St. Mary’s College of Maryland
Spring 2008 Dr. Linda Jones Hall MWF 12:00-1:10 Kent 213

Office 204 Kent Hall Phone 240-895-4434 or ext. 4434
Office hours: M 10:40-11:30; W 1:20-2:20 or by appointment
Email ljhall@smcm.edu
webpage http://www.smcm.edu/ljhall/ljhall.html

Course Description
A thematic and topical study of the political, social, economic, and cultural developments that established the early Western heritage and contributed to its influence on non-European peoples and cultures around the world. Representative topics will be explored within a chronological format: the emergence of civilizations; ancient cultures; the making of Europe; interactions with Asia; and the medieval world.

Course Goals
To understand the present, one must understand the past in terms of cultural constructs, religious beliefs, politi¬cal struggles, and economic forces. Learning to interpret the past analytically enhances one's comprehension of transformations throughout the world today. The deep historical roots of politi¬cal and social organization in many societies demand close study. Thus in this course we will not only discuss “events” such as wars and political revolutions, but we will look at cultural ideals and religious motivation as well.

Required books; Texts are available at the SMCM bookstore.
TEXT = John P. MacKay, Bennett D. Hill, John Buckler, and Patricia Buckley Ebrey. A History of World Societies: Vol. I: To 1715. 6th ed. Boston: Houghton Mifflin Company, 2004.
ISBN 0-618-30196-8
READER = Peter N. Stearns, Stephen S. Gosch, Erwin P. Grieshaber. Documents in World History. Vol. 1. the Great Traditions from Ancient Times to 1500. 3rd ed., 2003. Addison, Wesley Longman. ISBN 0-321-10053-0
AENEID = Virgil. The Aeneid. Translated by Robert Fitzgerald. Vintage Books. Reissue edition, 1990. ISBN 0679729526. [any version of the Aeneid is acceptable]
MUQADDIMAH = Ibn Khaldun. Muqaddimah: An Introduction to History. Translated by Franz Rosenthal and N. J. Dowood. Princeton University Press, 1969. ISBN 0691017549.
ANALYSIS = David Hackett Fischer. Historians' Fallacies: Towards a Logic of Historical Thought. Harpercollins, 1970. ISBN 0061315451.

Recommended guide to writing papers

Kate Turabian. A Manual for Writers of Term Papers, Theses, and Dissertations. Revised by John Grossman and Alice Bennett. 6th ed. Chicago: University of Chicago Press, 1996. ISBN 022816273.

Course expectations: In this course there will be a presentation of historical background, alternated with student discussion of assigned readings. As available, selected videos will be shown to acquaint students with the geographical settings and the cultural expressions of a particular society through art, material culture, literature, and religion. Read assignments before class so that you can fully understand the presentations and be prepared to discuss the topic of the day. The different methods of reading and analyzing primary sources, secondary sources and textbooks will be utilized.

Exams will give the student the opportunity to demonstrate mastery of broader themes from the course readings and lectures, and these will last about one hour. The mid-term exam and the final exam will include short answer questions and essay questions.

Two papers of 1200 words each are assigned. This is your opportunity to react intellectually to the ideas presented in this course. These papers must be the student’s own work in every respect. You must use five primary source quotations from our readings in each paper. You may wish to supplement these readings from online versions of these or related primary source texts. WHATEVER SOURCE YOU USE FOR YOUR QUOTES AND RESEARCH MUST BE CITED. For primary texts, give the author, the title of the work, and the section number. Indicate the translator, date and place of publication, page number[s], and URL (if from an online source).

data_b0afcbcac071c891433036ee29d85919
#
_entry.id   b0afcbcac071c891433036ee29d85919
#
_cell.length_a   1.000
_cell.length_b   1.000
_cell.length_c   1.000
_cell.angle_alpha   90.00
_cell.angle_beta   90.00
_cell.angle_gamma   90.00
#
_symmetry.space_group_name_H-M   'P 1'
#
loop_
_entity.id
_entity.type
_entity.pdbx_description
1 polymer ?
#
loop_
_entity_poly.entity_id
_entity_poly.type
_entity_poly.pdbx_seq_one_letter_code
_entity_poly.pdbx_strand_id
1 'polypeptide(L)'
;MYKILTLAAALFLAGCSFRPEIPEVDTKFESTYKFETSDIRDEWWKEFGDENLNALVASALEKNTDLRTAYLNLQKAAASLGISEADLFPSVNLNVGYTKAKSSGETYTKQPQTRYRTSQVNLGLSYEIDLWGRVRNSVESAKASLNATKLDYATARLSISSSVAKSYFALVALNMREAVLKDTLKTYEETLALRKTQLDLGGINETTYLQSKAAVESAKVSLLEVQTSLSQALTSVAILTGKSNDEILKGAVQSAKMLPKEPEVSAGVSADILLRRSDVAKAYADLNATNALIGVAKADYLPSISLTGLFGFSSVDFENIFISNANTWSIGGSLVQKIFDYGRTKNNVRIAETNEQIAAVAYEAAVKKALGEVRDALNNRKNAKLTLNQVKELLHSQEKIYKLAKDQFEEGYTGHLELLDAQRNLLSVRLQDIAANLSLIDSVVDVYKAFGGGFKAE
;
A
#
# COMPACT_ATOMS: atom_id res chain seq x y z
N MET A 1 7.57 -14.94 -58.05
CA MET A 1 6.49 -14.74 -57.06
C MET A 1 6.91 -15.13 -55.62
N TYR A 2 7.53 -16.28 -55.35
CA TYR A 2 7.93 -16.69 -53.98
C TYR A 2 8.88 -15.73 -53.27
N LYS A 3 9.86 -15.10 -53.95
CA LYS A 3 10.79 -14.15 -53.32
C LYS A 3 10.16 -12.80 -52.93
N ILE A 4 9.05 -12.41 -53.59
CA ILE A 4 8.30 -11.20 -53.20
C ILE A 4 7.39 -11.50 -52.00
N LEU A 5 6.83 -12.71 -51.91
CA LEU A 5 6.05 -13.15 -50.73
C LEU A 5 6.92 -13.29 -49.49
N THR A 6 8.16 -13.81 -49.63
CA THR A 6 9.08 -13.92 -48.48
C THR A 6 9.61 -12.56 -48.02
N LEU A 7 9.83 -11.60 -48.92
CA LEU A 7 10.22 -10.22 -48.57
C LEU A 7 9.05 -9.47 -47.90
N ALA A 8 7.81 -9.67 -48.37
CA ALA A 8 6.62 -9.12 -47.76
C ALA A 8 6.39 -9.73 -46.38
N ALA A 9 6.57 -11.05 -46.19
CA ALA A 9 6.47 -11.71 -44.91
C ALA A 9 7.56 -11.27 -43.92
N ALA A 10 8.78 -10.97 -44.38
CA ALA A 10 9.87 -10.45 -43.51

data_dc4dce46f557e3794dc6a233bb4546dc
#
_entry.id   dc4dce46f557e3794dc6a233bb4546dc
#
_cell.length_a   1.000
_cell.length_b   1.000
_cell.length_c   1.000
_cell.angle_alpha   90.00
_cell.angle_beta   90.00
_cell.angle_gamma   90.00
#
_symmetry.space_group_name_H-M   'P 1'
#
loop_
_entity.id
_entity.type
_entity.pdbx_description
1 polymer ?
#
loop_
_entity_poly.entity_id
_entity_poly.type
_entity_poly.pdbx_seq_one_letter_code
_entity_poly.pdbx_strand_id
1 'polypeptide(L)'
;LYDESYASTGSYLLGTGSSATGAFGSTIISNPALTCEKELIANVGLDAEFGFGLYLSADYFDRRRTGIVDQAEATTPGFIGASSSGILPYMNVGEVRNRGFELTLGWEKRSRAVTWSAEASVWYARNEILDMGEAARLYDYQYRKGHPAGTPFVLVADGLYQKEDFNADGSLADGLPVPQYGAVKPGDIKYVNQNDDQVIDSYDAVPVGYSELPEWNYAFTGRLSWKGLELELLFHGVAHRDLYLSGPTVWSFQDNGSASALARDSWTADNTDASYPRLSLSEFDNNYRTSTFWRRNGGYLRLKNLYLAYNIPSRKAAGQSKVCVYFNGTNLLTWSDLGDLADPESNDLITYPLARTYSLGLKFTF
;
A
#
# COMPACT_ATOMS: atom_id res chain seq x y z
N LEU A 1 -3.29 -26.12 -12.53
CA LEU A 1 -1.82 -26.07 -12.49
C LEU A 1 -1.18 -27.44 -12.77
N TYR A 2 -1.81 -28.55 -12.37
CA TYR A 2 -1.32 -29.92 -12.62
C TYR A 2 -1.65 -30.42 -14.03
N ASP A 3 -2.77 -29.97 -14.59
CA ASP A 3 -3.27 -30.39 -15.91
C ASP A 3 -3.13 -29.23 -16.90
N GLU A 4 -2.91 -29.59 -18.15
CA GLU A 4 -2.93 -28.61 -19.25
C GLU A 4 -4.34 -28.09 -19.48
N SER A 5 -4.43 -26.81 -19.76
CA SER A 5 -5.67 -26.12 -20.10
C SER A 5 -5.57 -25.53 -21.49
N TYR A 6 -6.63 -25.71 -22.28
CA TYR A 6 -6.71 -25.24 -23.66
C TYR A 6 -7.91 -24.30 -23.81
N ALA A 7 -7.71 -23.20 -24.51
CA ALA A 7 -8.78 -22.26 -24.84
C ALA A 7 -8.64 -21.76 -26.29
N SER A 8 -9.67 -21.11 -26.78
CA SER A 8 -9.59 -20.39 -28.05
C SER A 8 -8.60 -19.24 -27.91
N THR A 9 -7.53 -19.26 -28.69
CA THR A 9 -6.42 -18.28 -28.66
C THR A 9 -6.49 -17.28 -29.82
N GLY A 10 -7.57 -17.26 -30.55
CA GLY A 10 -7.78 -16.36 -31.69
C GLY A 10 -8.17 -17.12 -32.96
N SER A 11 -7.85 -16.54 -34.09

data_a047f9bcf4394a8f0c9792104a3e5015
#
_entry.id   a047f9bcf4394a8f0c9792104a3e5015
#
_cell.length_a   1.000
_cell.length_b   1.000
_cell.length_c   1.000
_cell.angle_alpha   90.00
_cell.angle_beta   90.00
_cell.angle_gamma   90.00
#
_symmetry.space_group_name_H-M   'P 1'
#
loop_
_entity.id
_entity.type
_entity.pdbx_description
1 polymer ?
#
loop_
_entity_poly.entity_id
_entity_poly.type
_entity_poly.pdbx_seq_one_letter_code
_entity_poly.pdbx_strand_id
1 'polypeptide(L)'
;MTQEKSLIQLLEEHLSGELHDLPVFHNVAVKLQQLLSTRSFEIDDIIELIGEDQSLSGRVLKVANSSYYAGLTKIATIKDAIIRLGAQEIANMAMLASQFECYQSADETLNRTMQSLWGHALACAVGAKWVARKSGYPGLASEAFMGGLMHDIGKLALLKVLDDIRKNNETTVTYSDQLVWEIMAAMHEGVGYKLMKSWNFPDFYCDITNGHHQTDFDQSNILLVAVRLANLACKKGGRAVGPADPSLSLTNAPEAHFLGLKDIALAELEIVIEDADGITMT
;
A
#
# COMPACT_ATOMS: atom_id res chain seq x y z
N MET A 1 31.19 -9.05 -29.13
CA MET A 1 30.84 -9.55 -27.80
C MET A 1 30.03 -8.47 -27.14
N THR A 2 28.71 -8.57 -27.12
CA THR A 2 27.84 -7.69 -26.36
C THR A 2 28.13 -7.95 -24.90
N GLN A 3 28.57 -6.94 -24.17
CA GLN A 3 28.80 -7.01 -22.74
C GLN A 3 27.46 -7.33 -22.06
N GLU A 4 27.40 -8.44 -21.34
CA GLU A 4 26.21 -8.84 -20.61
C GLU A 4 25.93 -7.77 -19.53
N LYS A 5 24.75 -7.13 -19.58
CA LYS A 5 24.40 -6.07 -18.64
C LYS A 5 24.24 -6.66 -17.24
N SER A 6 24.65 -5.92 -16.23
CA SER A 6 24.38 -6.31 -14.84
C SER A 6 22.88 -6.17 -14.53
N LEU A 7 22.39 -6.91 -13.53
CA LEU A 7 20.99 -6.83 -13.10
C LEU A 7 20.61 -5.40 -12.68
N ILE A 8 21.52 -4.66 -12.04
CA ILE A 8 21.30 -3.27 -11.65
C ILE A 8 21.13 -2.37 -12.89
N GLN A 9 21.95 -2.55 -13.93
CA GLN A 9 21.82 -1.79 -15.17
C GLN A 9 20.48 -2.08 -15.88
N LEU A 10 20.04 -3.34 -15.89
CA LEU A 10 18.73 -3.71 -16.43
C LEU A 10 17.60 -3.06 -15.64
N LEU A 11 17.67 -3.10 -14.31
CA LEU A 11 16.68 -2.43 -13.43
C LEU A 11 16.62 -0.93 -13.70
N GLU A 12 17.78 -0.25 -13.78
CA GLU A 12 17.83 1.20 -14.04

Many online primary sources can be accessed from these links: http://www.fordham.edu/halsall/byzantium/
Egypt, Mesopotamia, Israel, Greece, Rome http://www.fordham.edu/halsall/ancient/asbook.html
East Asia http://www.fordham.edu/halsall/eastasia/eastasiasbook.html
India http://www.fordham.edu/halsall/india/indiasbook.html
Africa and Egypt http://www.fordham.edu/halsall/africa/africasbook.html
Islamic sources http://www.fordham.edu/halsall/islam/islamsbook.html
Jewish history http://www.fordham.edu/halsall/jewish/jewishsbook.html
The Middle Ages http://www.fordham.edu/halsall/sbook.html
Women’s History http://www.fordham.edu/halsall/women/womensbook.html
Ancient history links http://www.livius.org/home.html

Academic dishonesty is a very serious offense.
Definition of Plagiarism from To The Point and the College Catalog:

Plagiarism is the act of appropriating and using the words, ideas, symbols, images, or other works of original expression of others as one's own without giving credit to the person who created the work. If students have any questions regarding the definition of plagiarism, they should consult their instructor for general principles regarding the use of others' work. Among sources commonly used for documenting use of others' work are the style manuals published by the American Psychological Association, the Council of Biology Editors, the Modern Language Association, and Turabian's Manual for Writers of Term Papers. The final authority concerning methods of documentation is the course instructor. Specific instances of plagiarism include, but are not limited to, the following:
a) Word-for-word copying of sentences or paragraphs from one or more sources that are the work or data of other persons (including books, articles, theses, unpublished works, working papers, seminar and conference papers, lecture notes or tapes, graphs, images, charts, data, electronically based materials, etc.), without clearly identifying their origin by appropriate referencing.
b) Closely paraphrasing ideas or information (in whatever form) without appropriate acknowledgement by reference to the original work or works.